The boat is slowly sinking, and no one is trying to fix things.
TIP Victims in Plain Sight
TIP victims are all around us but they are invisible. These people are victims of domestic trafficking and are exploited openly, as no one cares what happens to them. Social indifference to the plight of TIP victims makes it even more lucrative, as the criminal groups can continue to work without any fear.
When a minor girl who is not a Muslim is converted and marries a Muslim man, these cases are sometimes celebrated instead of condemned. A child is not mature enough to make a serious decision such as consenting – to not only marry, but also to convert. Legally speaking, a minor cannot enter contracts, drive a vehicle or vote – the reason is that a child is not considered to have the intellectual maturity required to make these decisions.
Despite this, minor girls are converted to Islam and married off which is part of domestic TIP in the country. These minor girls are also taken to Punjab where they get married as Muslim girls to Muslim men. No one, including the media, asks where these girls go after conversion and marriage. Are they still living in Pakistan or abroad, no one knows.
And then there is the domestic form of TIP in which young children from low-income families are sent to live – but really work – in homes with promises of benefits like education, meals and clothes. If the lives of these minors are monitored it will be clear how badly they are treated, and even tortured on the pretext of a better life.
The dark side of domestic TIP, especially of girls and minors, is largely ignored by society and authorities. And the torture and brutality of this only emerges when someone is murdered and the cases is reported in the media, otherwise it is allowed to flourish in plain sight.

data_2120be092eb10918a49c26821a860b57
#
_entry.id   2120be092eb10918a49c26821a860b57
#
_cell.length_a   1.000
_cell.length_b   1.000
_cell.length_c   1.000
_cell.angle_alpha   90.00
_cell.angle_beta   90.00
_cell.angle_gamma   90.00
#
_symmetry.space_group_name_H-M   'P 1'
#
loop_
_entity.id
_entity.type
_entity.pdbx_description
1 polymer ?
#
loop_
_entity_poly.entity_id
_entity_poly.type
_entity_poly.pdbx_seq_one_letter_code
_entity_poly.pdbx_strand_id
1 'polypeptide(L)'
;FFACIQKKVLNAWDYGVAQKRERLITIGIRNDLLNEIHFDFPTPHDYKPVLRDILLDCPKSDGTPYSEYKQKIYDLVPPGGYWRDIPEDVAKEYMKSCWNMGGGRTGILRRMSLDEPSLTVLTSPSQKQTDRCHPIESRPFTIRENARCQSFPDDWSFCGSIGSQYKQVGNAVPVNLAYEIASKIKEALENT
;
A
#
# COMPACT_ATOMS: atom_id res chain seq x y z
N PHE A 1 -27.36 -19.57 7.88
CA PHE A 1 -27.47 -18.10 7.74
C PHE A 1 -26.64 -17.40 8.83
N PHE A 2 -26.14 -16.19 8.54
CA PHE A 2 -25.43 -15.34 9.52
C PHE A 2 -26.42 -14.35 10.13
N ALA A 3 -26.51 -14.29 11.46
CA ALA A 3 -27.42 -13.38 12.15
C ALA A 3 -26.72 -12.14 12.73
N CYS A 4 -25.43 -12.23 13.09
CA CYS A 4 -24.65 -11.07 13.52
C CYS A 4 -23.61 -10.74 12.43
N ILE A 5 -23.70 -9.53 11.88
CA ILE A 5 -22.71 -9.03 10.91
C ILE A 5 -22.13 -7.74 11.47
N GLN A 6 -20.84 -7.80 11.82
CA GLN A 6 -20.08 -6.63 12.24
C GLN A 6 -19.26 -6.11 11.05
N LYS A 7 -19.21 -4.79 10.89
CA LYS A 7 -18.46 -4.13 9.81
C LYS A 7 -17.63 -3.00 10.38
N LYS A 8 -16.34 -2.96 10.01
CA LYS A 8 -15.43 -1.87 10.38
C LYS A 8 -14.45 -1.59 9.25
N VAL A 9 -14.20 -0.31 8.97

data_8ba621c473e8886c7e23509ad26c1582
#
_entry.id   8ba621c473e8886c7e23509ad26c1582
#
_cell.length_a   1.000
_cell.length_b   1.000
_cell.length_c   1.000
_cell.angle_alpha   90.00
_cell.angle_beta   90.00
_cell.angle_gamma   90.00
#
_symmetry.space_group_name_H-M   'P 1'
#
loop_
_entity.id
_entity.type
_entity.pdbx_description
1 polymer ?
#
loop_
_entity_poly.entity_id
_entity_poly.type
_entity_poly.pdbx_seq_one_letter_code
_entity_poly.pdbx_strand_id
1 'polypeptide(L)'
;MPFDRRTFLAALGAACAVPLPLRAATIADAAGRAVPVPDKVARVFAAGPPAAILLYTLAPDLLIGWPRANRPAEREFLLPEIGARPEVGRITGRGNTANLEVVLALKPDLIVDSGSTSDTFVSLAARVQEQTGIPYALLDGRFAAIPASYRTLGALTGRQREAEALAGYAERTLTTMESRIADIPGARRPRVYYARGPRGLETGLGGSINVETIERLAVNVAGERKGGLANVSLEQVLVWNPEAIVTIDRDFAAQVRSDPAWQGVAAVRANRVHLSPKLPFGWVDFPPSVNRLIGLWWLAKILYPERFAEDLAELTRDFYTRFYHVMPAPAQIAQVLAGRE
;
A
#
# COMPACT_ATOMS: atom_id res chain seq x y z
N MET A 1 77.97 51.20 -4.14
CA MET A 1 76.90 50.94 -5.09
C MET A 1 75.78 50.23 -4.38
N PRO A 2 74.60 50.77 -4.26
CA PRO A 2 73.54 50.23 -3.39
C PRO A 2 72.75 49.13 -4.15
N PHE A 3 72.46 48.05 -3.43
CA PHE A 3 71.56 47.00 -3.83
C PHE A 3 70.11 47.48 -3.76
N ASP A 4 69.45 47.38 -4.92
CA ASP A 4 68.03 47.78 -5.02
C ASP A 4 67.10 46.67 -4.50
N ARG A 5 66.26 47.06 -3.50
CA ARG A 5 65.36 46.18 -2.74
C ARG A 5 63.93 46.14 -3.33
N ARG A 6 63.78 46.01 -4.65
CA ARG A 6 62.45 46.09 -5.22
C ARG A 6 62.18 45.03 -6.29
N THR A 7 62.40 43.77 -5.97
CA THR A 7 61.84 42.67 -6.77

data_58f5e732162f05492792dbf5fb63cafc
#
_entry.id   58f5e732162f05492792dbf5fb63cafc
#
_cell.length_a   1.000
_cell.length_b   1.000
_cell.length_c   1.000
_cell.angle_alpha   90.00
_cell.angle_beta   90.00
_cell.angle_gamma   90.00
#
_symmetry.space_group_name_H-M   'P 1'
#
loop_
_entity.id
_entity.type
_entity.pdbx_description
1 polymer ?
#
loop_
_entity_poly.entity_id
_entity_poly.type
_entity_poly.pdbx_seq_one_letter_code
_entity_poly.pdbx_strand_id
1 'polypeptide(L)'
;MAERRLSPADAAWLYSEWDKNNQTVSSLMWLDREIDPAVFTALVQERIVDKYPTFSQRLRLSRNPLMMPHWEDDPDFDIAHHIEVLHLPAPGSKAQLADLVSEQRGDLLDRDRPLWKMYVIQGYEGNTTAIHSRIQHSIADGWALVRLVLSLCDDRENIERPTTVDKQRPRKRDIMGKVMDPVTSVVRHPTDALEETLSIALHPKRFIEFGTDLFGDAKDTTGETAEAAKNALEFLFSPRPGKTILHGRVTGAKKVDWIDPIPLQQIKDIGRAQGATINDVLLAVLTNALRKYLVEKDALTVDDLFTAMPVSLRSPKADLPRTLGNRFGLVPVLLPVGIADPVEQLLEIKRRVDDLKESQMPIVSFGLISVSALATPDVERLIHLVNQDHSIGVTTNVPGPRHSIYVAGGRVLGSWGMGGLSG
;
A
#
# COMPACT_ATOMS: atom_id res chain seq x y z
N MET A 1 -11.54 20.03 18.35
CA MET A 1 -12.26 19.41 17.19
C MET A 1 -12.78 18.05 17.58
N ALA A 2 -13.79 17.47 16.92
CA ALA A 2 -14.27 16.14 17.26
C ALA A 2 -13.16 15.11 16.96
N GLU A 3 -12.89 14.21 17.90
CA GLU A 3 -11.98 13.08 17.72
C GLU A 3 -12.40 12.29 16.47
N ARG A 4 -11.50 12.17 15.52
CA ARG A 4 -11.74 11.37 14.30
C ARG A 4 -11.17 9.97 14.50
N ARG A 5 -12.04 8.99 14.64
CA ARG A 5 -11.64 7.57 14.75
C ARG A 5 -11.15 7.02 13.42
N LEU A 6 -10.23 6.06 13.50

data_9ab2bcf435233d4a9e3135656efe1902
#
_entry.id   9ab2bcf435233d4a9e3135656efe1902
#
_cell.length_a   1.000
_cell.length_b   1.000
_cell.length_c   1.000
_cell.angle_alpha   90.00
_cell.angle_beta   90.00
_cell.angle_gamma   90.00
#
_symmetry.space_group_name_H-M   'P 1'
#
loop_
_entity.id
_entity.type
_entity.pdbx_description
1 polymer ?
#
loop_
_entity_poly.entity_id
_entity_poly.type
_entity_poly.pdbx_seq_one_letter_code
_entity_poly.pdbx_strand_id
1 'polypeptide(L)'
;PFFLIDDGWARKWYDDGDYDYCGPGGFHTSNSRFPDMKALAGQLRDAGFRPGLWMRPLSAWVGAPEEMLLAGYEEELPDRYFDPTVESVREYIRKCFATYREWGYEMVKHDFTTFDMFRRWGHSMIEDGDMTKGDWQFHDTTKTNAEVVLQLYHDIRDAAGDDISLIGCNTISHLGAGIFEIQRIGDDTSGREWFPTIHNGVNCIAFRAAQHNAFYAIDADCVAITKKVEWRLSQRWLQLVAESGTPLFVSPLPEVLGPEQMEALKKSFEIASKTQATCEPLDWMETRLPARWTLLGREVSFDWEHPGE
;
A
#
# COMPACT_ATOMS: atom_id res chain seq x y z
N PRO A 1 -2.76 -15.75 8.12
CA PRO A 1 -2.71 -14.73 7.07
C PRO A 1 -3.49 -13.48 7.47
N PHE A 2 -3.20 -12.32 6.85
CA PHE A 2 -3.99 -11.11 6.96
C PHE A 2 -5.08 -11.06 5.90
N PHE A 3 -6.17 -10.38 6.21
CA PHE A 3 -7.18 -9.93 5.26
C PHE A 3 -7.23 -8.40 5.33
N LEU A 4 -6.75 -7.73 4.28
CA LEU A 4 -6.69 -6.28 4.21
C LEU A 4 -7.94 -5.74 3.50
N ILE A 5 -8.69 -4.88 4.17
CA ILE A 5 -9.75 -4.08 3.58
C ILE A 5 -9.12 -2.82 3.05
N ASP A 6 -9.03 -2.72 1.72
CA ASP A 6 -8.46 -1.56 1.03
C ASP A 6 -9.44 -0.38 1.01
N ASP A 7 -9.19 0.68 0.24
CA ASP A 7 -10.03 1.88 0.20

In 2016, Tayyaba’s case made headlines. This minor girl worked as domestic help at a judge’s house in Islamabad. A neighbour had somehow saved Tayyaba from the judge’s wife brutality and shared her photos on social media. And soon the case became viral and Tayyaba was saved and the perpetrators punished.
Another case of domestic TIP came to light when the tortured body of 16-year-old Uzma was found in a drain in Lahore in 2019. She worked as domestic help. And in 2022, two minor brothers – Kamran 11, and Rizwan, 7 – had been living for a year as domestic help when they were left with a family in Lahore. The children were tortured and brutally beaten for eating from the fridge. Kamran died from his injuries, while Rizwan was badly injured.
All these children were left by their parents themselves, or ‘guardians’ who claimed to be representing parents offering these children as domestic help. These victims are lured in by promises of a better life – education, a roof, clothes and food – and the family is paid a lump sum to ensure the child will continue to stay with the family for e.g. a year without going home or interference of the family.
The few reported cases do not even represent the real situation. In fact, they only scratch the surface of the problem of voluntary or involuntary trafficking in persons, especially involving minors. It occurs all around but is invisible mainly because it has been normalised.
Other TIP victims – also in plain sight – are the more than 1.5 million street children in Pakistan, mostly minor boys. Only a few civil society organisations are working for them but there is a need to do more to protect them from predators. The government really needs to step up.
There are several reasons that help trafficking in persons (TIP) to continue all over the world. Poverty and corruption play important roles to keep the TIP stream going
International TIP cases
Every year hundreds of young people, especially women, are sent from Pakistan to feed the thriving brothels and nightclubs in different countries.
Girls as young as sixteen are trapped and sent abroad as sex workers. These young girls are trapped without knowing what they are getting themselves into. They are offered with opportunities for higher education, scholarships, or good jobs.
The process they go through for this is a long and difficult one, which is run by trained traffickers who act as agents and recruiters to lay the trap. A lot of money is made at every level right from making documents, mostly fake. They realise they have been trapped but it is usually when they reach the destination and then it is too late. And the cycle of threats and torture begins, as they are forced to work as prostitutes and sex workers.